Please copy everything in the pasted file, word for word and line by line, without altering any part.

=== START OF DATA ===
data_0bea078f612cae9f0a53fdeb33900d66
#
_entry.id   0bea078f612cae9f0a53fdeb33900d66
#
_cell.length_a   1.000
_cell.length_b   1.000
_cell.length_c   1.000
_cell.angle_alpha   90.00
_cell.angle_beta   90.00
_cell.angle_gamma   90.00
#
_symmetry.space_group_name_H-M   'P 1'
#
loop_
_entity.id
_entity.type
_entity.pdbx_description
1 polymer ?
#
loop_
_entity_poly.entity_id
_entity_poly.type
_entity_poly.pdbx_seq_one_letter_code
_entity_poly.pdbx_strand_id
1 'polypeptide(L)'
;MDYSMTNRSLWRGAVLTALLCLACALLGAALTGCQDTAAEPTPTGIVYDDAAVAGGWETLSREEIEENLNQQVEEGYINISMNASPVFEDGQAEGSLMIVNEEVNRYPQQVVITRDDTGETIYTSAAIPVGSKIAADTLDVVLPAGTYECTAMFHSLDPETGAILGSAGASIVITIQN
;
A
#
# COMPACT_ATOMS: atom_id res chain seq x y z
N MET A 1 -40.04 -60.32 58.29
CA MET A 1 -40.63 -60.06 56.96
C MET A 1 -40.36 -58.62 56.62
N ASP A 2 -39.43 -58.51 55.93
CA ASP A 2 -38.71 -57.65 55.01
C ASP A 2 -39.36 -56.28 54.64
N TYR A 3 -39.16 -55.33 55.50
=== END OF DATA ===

data_0bea078f612cae9f0a53fdeb33900d66
#
_entry.id   0bea078f612cae9f0a53fdeb33900d66
#
_cell.length_a   1.000
_cell.length_b   1.000
_cell.length_c   1.000
_cell.angle_alpha   90.00
_cell.angle_beta   90.00
_cell.angle_gamma   90.00
#
_symmetry.space_group_name_H-M   'P 1'
#
loop_
_entity.id
_entity.type
_entity.pdbx_description
1 polymer ?
#
loop_
_entity_poly.entity_id
_entity_poly.type
_entity_poly.pdbx_seq_one_letter_code
_entity_poly.pdbx_strand_id
1 'polypeptide(L)'
;MDYSMTNRSLWRGAVLTALLCLACALLGAALTGCQDTAAEPTPTGIVYDDAAVAGGWETLSREEIEENLNQQVEEGYINISMNASPVFEDGQAEGSLMIVNEEVNRYPQQVVITRDDTGETIYTSAAIPVGSKIAADTLDVVLPAGTYECTAMFHSLDPETGAILGSAGASIVITIQN
;
A
#
# COMPACT_ATOMS: atom_id res chain seq x y z
N MET A 1 -40.04 -60.32 58.29
CA MET A 1 -40.63 -60.06 56.96
C MET A 1 -40.36 -58.62 56.62
N ASP A 2 -39.43 -58.51 55.93
CA ASP A 2 -38.71 -57.65 55.01
C ASP A 2 -39.36 -56.28 54.64
N TYR A 3 -39.16 -55.33 55.50